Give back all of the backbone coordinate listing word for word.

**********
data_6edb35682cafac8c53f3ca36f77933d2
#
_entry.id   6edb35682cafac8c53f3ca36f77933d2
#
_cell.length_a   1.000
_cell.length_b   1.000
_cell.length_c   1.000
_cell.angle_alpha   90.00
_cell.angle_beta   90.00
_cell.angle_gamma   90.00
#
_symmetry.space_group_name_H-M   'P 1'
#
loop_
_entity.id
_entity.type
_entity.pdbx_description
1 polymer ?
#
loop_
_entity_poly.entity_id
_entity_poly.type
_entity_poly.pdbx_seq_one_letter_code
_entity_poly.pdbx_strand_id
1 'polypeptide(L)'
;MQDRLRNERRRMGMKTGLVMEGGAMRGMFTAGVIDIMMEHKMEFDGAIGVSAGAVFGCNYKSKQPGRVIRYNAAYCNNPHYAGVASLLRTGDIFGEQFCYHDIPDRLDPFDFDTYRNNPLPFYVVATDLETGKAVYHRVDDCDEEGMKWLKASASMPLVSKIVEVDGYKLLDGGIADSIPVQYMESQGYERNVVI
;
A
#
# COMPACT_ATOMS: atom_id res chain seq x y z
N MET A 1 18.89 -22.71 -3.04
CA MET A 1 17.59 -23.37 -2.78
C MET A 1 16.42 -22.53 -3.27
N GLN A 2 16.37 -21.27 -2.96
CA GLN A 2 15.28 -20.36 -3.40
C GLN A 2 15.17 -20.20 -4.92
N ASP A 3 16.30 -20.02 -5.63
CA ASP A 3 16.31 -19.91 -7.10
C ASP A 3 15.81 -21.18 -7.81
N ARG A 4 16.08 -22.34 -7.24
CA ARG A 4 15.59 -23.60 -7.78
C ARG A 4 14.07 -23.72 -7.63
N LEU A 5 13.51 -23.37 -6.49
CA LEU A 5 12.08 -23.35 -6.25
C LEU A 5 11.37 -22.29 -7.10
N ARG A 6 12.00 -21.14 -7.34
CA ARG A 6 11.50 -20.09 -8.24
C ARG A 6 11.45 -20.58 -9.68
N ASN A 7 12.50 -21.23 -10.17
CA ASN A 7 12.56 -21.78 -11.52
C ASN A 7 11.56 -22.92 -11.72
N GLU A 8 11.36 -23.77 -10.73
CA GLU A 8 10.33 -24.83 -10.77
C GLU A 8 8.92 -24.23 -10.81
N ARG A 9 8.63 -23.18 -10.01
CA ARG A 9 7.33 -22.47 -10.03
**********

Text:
data_6edb35682cafac8c53f3ca36f77933d2
#
_entry.id   6edb35682cafac8c53f3ca36f77933d2
#
_cell.length_a   1.000
_cell.length_b   1.000
_cell.length_c   1.000
_cell.angle_alpha   90.00
_cell.angle_beta   90.00
_cell.angle_gamma   90.00
#
_symmetry.space_group_name_H-M   'P 1'
#
loop_
_entity.id
_entity.type
_entity.pdbx_description
1 polymer ?
#
loop_
_entity_poly.entity_id
_entity_poly.type
_entity_poly.pdbx_seq_one_letter_code
_entity_poly.pdbx_strand_id
1 'polypeptide(L)'
;MQDRLRNERRRMGMKTGLVMEGGAMRGMFTAGVIDIMMEHKMEFDGAIGVSAGAVFGCNYKSKQPGRVIRYNAAYCNNPHYAGVASLLRTGDIFGEQFCYHDIPDRLDPFDFDTYRNNPLPFYVVATDLETGKAVYHRVDDCDEEGMKWLKASASMPLVSKIVEVDGYKLLDGGIADSIPVQYMESQGYERNVVI
;
A
#
# COMPACT_ATOMS: atom_id res chain seq x y z
N MET A 1 18.89 -22.71 -3.04
CA MET A 1 17.59 -23.37 -2.78
C MET A 1 16.42 -22.53 -3.27
N GLN A 2 16.37 -21.27 -2.96
CA GLN A 2 15.28 -20.36 -3.40
C GLN A 2 15.17 -20.20 -4.92
N ASP A 3 16.30 -20.02 -5.63
CA ASP A 3 16.31 -19.91 -7.10
C ASP A 3 15.81 -21.18 -7.81
N ARG A 4 16.08 -22.34 -7.24
CA ARG A 4 15.59 -23.60 -7.78
C ARG A 4 14.07 -23.72 -7.63
N LEU A 5 13.51 -23.37 -6.49
CA LEU A 5 12.08 -23.35 -6.25
C LEU A 5 11.37 -22.29 -7.10
N ARG A 6 12.00 -21.14 -7.34
CA ARG A 6 11.50 -20.09 -8.24
C ARG A 6 11.45 -20.58 -9.68
N ASN A 7 12.50 -21.23 -10.17
CA ASN A 7 12.56 -21.78 -11.52
C ASN A 7 11.56 -22.92 -11.72
N GLU A 8 11.36 -23.77 -10.73
CA GLU A 8 10.33 -24.83 -10.77
C GLU A 8 8.92 -24.23 -10.81
N ARG A 9 8.63 -23.18 -10.01
CA ARG A 9 7.33 -22.47 -10.03